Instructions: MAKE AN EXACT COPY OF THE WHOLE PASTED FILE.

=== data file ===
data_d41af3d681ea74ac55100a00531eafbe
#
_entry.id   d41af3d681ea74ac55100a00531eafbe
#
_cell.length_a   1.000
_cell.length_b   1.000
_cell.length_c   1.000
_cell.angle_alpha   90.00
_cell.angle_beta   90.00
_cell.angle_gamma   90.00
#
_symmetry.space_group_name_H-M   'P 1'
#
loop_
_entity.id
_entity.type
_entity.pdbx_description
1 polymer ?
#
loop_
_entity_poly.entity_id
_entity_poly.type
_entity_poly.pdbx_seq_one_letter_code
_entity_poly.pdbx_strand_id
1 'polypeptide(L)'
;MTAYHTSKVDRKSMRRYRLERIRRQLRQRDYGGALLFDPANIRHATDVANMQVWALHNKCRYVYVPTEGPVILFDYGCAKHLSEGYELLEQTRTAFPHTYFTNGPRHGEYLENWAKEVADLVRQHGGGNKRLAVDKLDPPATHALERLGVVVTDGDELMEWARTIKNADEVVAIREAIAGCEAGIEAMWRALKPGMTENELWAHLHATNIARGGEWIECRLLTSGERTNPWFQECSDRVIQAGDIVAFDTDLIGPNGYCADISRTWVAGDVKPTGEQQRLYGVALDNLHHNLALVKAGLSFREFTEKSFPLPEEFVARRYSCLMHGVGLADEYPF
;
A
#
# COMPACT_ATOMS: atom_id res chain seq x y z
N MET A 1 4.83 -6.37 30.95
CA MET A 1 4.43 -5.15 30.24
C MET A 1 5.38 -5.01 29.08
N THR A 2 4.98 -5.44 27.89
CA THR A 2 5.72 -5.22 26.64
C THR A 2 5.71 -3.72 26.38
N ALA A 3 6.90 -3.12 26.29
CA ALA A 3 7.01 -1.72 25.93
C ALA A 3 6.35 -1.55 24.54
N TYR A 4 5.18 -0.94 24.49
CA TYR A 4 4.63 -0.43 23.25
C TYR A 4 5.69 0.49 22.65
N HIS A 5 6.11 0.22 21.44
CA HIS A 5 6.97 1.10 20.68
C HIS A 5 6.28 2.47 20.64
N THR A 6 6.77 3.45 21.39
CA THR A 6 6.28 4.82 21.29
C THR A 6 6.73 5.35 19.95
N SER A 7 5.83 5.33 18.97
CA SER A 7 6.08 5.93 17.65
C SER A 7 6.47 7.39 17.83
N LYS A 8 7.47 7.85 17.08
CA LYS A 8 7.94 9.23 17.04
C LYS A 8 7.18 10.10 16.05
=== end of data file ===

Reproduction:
data_d41af3d681ea74ac55100a00531eafbe
#
_entry.id   d41af3d681ea74ac55100a00531eafbe
#
_cell.length_a   1.000
_cell.length_b   1.000
_cell.length_c   1.000
_cell.angle_alpha   90.00
_cell.angle_beta   90.00
_cell.angle_gamma   90.00
#
_symmetry.space_group_name_H-M   'P 1'
#
loop_
_entity.id
_entity.type
_entity.pdbx_description
1 polymer ?
#
loop_
_entity_poly.entity_id
_entity_poly.type
_entity_poly.pdbx_seq_one_letter_code
_entity_poly.pdbx_strand_id
1 'polypeptide(L)'
;MTAYHTSKVDRKSMRRYRLERIRRQLRQRDYGGALLFDPANIRHATDVANMQVWALHNKCRYVYVPTEGPVILFDYGCAKHLSEGYELLEQTRTAFPHTYFTNGPRHGEYLENWAKEVADLVRQHGGGNKRLAVDKLDPPATHALERLGVVVTDGDELMEWARTIKNADEVVAIREAIAGCEAGIEAMWRALKPGMTENELWAHLHATNIARGGEWIECRLLTSGERTNPWFQECSDRVIQAGDIVAFDTDLIGPNGYCADISRTWVAGDVKPTGEQQRLYGVALDNLHHNLALVKAGLSFREFTEKSFPLPEEFVARRYSCLMHGVGLADEYPF
;
A
#
# COMPACT_ATOMS: atom_id res chain seq x y z
N MET A 1 4.83 -6.37 30.95
CA MET A 1 4.43 -5.15 30.24
C MET A 1 5.38 -5.01 29.08
N THR A 2 4.98 -5.44 27.89
CA THR A 2 5.72 -5.22 26.64
C THR A 2 5.71 -3.72 26.38
N ALA A 3 6.90 -3.12 26.29
CA ALA A 3 7.01 -1.72 25.93
C ALA A 3 6.35 -1.55 24.54
N TYR A 4 5.18 -0.94 24.49
CA TYR A 4 4.63 -0.43 23.25
C TYR A 4 5.69 0.49 22.65
N HIS A 5 6.11 0.22 21.44
CA HIS A 5 6.97 1.10 20.68
C HIS A 5 6.28 2.47 20.64
N THR A 6 6.77 3.45 21.39
CA THR A 6 6.28 4.82 21.29
C THR A 6 6.73 5.35 19.95
N SER A 7 5.83 5.33 18.97
CA SER A 7 6.08 5.93 17.65
C SER A 7 6.47 7.39 17.83
N LYS A 8 7.47 7.85 17.08
CA LYS A 8 7.94 9.23 17.04
C LYS A 8 7.18 10.10 16.05